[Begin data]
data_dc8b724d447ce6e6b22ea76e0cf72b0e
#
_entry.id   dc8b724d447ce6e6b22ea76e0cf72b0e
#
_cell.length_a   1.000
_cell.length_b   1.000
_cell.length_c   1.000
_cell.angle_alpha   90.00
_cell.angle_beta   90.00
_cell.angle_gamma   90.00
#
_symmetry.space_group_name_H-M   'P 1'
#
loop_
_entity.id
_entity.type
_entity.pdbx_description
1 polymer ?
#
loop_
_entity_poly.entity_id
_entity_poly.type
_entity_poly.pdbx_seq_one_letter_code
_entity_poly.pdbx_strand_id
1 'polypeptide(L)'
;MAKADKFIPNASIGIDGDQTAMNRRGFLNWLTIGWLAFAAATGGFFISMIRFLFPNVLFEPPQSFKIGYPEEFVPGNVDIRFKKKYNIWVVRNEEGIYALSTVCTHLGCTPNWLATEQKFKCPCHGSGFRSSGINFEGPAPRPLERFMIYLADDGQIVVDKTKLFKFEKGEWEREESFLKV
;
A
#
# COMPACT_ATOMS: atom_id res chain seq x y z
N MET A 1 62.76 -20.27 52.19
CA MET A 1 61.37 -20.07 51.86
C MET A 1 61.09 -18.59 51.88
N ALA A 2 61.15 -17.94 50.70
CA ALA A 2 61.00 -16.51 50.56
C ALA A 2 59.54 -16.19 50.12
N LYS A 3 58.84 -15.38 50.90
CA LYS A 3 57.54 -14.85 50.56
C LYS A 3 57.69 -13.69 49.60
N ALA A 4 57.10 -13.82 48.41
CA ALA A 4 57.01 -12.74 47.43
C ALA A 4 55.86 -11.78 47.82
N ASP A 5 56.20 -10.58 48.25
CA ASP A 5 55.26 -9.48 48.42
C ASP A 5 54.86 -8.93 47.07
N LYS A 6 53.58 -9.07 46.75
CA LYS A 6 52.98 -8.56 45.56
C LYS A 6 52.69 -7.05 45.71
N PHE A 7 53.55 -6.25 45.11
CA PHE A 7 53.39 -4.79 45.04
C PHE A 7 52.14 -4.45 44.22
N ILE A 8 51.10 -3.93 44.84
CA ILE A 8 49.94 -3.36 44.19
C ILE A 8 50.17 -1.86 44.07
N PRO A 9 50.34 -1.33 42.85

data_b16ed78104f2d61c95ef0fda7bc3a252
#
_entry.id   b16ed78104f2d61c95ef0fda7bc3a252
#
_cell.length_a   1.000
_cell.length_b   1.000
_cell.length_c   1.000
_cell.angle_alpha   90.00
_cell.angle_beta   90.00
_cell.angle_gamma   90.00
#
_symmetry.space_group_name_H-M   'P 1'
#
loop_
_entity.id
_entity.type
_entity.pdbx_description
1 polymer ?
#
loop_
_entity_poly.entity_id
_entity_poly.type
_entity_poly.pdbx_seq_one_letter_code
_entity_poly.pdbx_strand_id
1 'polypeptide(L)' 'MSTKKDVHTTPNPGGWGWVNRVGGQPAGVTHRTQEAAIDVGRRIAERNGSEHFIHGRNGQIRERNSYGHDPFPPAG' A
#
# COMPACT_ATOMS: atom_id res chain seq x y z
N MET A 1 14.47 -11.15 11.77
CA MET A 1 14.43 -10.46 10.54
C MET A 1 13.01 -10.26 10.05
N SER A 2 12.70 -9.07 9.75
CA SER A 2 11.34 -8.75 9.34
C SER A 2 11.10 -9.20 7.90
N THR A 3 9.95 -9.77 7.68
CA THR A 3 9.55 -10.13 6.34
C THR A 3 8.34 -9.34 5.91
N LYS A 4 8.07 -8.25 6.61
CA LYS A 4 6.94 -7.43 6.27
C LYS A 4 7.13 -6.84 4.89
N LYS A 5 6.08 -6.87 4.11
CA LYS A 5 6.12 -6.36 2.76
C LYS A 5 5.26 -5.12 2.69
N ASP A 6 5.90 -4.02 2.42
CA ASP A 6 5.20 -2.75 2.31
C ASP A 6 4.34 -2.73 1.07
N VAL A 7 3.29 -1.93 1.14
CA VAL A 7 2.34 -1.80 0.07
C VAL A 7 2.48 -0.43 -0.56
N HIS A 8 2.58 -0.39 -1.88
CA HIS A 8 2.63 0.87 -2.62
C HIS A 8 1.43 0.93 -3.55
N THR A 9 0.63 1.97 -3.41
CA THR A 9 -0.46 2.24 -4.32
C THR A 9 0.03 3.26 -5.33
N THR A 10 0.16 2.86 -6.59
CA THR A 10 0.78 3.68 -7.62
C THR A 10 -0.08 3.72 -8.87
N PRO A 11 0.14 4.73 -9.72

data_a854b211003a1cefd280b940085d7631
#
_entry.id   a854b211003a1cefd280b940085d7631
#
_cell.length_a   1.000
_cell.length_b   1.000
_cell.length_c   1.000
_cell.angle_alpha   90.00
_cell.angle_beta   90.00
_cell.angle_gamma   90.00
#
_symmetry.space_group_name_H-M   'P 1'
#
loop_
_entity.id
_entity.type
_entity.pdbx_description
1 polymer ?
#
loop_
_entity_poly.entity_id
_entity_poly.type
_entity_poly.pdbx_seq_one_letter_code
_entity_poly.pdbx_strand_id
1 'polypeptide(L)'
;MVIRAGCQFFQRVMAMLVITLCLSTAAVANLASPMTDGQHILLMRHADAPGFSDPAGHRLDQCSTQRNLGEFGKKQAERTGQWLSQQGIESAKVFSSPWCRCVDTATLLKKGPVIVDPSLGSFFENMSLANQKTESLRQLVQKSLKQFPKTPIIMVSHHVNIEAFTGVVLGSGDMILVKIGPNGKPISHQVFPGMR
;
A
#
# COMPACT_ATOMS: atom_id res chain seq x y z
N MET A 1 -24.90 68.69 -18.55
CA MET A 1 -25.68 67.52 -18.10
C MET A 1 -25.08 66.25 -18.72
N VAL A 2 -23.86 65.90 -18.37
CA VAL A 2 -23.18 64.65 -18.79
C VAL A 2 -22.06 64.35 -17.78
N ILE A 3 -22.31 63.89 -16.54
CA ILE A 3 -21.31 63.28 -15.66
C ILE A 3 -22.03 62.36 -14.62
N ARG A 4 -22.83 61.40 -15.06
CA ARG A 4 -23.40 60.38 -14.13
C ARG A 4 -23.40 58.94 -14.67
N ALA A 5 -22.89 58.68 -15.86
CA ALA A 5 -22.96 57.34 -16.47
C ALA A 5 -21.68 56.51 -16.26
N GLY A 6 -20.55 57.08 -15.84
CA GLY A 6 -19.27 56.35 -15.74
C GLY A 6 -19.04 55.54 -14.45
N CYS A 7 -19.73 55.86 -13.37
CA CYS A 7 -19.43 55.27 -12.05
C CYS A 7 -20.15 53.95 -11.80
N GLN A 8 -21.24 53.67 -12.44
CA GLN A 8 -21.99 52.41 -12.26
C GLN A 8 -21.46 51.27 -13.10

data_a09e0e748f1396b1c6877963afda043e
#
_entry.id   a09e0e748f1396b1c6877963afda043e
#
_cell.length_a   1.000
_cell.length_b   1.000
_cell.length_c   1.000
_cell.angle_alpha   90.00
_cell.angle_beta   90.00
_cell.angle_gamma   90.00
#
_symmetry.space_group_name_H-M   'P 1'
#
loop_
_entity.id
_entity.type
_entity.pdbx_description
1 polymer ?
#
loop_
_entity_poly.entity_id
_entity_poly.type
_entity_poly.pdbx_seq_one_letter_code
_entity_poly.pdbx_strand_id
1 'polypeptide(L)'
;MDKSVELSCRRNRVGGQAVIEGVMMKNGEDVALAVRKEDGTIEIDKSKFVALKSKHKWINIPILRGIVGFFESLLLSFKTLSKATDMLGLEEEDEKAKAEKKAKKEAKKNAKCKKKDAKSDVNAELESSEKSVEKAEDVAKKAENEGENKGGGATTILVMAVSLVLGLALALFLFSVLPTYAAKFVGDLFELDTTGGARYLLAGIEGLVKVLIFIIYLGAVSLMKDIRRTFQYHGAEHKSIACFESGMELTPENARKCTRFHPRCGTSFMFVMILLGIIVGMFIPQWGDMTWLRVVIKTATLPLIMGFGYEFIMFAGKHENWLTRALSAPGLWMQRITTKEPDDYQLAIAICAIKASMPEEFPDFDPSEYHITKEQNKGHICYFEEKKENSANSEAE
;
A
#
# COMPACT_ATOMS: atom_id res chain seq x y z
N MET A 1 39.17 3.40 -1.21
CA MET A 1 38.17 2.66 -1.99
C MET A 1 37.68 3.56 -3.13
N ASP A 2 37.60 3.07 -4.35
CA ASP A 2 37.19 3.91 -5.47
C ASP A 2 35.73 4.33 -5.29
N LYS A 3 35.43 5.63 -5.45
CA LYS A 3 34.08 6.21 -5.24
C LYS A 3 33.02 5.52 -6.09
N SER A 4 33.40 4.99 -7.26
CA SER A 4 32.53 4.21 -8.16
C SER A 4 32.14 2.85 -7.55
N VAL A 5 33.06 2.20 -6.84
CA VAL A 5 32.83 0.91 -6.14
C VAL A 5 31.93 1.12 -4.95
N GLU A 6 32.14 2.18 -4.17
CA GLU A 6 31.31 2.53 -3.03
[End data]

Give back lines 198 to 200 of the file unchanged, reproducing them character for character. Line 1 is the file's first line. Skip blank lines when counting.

N MET A 1 39.17 3.40 -1.21
CA MET A 1 38.17 2.66 -1.99
C MET A 1 37.68 3.56 -3.13